Pressure to accept oil and gas pipelines rather than face the alternative of tanker trains like the one that destroyed downtown Lac-Mégantic, Quebec in 2013 has “been a foundational argument made by the pro-pipeline lobby” that sets up a false binary, DeSmog Canada charges in a recent analysis.
What the site calls the “outrageous” choice between incineration and a despoiled environment “is almost like putting a gun to the head of communities,” commented Patrick DeRochie, manager of Environmental Defence’s climate and energy program. “It’s like saying, ‘well, if we don’t build our pipeline, then we’re going to put more oil-by-rail traffic through your community.’”
“I think that’s dishonest, and the oil industry’s really manipulating legitimate public concerns about rail safety to push pipelines,” he added.
In fact, DeSmog notes, oil-by-rail accounts for a tiny fraction of Canadian oil shipments. More expensive for shippers than transporting petroleum products by pipeline, it will likely account for even less if existing permitted pipeline expansions are built.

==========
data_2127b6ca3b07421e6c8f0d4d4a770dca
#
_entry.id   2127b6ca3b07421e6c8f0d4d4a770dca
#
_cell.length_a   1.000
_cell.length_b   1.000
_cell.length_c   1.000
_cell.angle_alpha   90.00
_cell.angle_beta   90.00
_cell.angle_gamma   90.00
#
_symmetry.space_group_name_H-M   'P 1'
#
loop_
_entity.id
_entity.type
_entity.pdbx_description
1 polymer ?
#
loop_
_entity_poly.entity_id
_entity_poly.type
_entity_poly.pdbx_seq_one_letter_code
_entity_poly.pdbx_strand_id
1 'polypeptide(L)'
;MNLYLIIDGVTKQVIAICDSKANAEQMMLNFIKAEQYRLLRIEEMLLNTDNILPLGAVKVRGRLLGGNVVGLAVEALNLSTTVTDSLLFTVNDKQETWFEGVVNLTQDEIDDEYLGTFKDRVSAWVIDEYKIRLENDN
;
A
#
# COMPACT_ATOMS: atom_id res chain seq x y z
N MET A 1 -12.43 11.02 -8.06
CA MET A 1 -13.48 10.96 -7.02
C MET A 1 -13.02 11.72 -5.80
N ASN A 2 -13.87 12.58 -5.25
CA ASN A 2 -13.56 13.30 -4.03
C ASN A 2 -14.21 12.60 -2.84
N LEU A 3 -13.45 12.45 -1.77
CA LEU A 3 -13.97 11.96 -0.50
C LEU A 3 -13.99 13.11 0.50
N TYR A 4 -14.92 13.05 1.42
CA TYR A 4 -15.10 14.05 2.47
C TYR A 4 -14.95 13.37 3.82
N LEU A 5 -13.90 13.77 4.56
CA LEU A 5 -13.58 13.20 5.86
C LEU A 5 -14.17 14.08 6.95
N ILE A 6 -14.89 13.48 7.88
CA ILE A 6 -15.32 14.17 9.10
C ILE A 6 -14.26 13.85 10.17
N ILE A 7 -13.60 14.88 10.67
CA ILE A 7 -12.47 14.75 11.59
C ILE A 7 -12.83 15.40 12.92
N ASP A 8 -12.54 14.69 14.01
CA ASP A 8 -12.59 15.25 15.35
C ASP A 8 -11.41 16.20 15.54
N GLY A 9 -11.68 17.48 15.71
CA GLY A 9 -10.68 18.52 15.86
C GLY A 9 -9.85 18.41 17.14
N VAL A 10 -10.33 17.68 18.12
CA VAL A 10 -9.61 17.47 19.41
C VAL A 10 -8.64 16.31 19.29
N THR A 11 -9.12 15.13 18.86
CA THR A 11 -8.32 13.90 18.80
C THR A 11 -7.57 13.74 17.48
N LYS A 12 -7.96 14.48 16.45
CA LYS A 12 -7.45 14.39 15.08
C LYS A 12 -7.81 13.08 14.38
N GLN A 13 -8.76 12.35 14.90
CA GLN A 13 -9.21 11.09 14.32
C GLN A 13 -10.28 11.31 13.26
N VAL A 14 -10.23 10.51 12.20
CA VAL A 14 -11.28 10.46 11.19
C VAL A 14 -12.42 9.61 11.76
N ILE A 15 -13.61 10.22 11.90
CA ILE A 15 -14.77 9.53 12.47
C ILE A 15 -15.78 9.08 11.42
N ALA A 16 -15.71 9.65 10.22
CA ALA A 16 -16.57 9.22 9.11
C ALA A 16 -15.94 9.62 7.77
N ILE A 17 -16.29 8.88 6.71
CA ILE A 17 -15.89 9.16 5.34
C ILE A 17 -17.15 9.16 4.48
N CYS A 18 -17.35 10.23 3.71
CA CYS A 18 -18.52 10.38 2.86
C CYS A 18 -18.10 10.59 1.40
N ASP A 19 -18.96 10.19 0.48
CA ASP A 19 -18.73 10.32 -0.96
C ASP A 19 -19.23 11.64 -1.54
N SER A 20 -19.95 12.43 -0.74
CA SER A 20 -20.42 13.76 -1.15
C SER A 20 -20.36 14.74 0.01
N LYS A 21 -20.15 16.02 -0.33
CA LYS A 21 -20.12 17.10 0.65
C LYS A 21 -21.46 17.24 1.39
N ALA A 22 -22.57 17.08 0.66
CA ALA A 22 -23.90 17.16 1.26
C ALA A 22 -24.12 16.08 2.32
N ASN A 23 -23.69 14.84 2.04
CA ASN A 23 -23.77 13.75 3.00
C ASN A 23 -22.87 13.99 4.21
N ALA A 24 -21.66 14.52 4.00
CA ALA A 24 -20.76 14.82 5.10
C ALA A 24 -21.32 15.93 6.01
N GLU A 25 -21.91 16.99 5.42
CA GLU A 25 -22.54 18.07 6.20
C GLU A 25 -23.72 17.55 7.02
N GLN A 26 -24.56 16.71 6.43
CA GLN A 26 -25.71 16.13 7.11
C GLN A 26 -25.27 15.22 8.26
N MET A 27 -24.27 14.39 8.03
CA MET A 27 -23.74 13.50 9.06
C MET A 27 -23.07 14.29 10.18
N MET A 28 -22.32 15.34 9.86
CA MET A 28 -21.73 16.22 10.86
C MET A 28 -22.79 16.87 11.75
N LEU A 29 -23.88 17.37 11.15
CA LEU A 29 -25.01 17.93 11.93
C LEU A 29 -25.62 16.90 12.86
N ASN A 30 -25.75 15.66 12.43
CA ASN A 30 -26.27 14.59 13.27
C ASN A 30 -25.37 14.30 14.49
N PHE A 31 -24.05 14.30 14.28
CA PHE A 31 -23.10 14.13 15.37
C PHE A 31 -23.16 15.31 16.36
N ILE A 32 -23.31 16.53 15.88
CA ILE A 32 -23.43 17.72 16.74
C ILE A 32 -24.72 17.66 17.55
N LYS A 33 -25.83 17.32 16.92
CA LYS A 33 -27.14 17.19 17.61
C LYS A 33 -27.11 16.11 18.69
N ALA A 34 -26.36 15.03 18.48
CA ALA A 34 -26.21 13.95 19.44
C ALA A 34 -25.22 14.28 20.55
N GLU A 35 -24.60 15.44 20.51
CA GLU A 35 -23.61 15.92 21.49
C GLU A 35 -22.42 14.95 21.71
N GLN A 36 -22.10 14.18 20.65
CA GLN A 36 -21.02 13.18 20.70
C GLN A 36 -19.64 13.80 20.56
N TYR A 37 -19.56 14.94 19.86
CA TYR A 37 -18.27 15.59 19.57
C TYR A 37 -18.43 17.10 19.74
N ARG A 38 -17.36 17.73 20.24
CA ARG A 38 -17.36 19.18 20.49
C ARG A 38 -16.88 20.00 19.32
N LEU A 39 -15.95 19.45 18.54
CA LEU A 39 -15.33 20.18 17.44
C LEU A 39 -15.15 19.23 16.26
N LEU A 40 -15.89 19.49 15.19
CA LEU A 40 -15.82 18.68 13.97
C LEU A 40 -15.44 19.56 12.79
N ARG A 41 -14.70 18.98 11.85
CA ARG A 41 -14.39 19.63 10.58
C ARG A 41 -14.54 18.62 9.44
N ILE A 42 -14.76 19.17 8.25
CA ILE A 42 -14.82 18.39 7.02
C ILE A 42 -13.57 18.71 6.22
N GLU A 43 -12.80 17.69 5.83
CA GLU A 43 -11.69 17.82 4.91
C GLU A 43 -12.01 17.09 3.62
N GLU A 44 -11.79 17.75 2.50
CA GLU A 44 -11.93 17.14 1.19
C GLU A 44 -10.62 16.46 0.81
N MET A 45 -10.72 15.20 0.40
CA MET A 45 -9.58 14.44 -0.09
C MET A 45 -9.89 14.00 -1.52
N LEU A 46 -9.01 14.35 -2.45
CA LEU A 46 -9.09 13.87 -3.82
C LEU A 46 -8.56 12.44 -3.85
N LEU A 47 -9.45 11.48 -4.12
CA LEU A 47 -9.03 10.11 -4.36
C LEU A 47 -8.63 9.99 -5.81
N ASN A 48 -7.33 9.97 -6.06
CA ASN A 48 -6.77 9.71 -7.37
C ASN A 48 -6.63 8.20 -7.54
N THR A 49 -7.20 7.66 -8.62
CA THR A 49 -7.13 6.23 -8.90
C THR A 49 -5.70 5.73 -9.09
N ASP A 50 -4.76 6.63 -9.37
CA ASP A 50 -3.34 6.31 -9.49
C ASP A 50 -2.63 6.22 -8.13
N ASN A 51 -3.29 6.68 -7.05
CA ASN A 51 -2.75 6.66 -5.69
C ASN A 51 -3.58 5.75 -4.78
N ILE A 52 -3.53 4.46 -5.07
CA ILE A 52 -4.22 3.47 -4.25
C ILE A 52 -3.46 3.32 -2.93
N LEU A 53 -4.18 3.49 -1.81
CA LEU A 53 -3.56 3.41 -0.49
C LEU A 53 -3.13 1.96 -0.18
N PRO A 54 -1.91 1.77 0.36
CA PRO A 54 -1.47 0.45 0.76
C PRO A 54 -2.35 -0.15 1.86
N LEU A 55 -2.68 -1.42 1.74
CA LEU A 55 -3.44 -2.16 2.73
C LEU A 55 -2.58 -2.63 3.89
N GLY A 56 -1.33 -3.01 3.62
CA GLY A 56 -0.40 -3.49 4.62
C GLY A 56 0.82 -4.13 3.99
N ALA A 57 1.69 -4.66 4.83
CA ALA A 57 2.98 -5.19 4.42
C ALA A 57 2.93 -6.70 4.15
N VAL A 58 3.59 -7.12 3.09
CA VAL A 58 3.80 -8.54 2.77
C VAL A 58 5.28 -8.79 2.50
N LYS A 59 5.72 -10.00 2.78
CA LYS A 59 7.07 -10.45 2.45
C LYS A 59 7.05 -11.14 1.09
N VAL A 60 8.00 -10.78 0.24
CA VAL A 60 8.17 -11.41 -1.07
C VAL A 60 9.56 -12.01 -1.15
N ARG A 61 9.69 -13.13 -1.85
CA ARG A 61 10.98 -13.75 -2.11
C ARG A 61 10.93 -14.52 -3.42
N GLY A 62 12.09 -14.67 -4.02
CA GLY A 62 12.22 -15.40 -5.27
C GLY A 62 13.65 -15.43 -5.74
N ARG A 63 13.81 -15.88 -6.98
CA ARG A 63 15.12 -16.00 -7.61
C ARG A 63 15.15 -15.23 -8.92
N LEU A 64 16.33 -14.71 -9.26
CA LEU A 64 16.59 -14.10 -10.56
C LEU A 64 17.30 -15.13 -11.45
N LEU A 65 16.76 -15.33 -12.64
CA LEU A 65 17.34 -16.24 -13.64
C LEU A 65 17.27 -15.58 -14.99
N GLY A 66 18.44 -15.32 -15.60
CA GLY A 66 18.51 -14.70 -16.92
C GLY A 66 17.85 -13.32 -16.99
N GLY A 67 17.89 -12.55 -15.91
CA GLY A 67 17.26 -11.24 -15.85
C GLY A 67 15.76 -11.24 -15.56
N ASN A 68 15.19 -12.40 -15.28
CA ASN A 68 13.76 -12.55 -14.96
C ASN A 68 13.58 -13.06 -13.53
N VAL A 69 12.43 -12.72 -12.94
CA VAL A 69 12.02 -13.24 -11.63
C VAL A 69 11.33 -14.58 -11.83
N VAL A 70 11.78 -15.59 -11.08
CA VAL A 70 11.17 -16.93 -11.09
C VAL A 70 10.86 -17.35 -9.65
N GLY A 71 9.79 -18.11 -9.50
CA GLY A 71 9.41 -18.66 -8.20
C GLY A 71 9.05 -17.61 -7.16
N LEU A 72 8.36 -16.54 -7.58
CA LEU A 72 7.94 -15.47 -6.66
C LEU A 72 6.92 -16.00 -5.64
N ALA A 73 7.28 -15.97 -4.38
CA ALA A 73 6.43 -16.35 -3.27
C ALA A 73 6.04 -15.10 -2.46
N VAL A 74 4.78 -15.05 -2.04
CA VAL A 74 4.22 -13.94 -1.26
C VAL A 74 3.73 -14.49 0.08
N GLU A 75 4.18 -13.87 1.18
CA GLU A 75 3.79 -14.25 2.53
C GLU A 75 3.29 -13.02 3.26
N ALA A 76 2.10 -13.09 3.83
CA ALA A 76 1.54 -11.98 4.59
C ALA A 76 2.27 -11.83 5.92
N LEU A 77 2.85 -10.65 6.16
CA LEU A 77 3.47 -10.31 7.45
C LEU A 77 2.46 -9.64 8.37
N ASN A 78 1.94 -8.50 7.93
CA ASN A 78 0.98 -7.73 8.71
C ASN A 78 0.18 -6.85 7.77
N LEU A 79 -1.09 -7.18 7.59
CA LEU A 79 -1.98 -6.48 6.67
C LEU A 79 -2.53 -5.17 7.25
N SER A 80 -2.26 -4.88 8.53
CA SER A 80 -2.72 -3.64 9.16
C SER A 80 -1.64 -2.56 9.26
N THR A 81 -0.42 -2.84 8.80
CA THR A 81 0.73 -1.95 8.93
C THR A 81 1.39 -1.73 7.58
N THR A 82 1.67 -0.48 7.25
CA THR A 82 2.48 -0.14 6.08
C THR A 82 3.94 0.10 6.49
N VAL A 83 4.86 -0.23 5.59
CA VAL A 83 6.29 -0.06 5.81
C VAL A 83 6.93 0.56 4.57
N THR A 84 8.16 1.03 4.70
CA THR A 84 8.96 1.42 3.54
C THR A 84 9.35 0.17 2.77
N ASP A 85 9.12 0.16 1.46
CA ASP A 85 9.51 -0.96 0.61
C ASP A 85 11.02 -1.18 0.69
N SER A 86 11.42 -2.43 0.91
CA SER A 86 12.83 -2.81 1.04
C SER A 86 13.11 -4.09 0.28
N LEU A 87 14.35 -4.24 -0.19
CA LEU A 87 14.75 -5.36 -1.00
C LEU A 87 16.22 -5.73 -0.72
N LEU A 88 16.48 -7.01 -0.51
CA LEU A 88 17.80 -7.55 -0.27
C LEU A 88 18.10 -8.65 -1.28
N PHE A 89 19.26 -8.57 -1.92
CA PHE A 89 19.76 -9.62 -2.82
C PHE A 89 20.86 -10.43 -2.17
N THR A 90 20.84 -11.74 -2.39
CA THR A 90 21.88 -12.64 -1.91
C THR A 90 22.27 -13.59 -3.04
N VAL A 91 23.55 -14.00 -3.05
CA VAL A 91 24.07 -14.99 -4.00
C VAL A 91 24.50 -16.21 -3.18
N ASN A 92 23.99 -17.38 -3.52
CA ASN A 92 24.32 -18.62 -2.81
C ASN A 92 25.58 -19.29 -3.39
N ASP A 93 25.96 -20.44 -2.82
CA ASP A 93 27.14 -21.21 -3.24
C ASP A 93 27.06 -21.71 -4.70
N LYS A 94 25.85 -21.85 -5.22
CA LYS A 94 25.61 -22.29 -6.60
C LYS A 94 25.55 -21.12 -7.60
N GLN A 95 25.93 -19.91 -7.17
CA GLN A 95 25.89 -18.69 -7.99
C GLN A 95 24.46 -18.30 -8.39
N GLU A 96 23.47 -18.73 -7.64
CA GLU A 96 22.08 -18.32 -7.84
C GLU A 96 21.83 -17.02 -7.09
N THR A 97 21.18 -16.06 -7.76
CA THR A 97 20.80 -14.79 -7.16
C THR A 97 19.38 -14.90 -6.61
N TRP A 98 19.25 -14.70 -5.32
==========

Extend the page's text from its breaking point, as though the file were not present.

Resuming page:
In September 2016, the most recent month for which the National Energy Board has reported volumes shipped, oil-by-rail exports to the United States were 69,292 barrels per day (bpd), after dipping as low as 43,205 bpd in June. Meanwhile, even existing pipelines are running with 400,000 bpd of spare capacity. If the recently-approved Trans Mountain expansion and Enbridge Line 3 pipeline are actually built, they will add another 900,000 bpd in pipeline capacity to carry crude from Alberta’s and Saskatchewan’s oil and gas regions to U.S. and world markets, assuming those market can be found.
“The only way that oil-by-rail shipments will seriously increase,” DeSmog predicts, “is if Canada continues with its plan to allow for the massive expansion of Alberta’s oilsands in the coming decades, a move that will undermine [efforts] to avoid catastrophic climate change.”
New pipelines “are not about ‘displacing’ oil currently being shipped by rail—there’s simply no evidence for that,” concludes reporter James Wilt. “Instead, new pipelines are about preparing for a massive expansion of the oilsands by almost two million bpd between 2015 and 2040, and weaponizing people’s fears of oil-by-rail to do so.”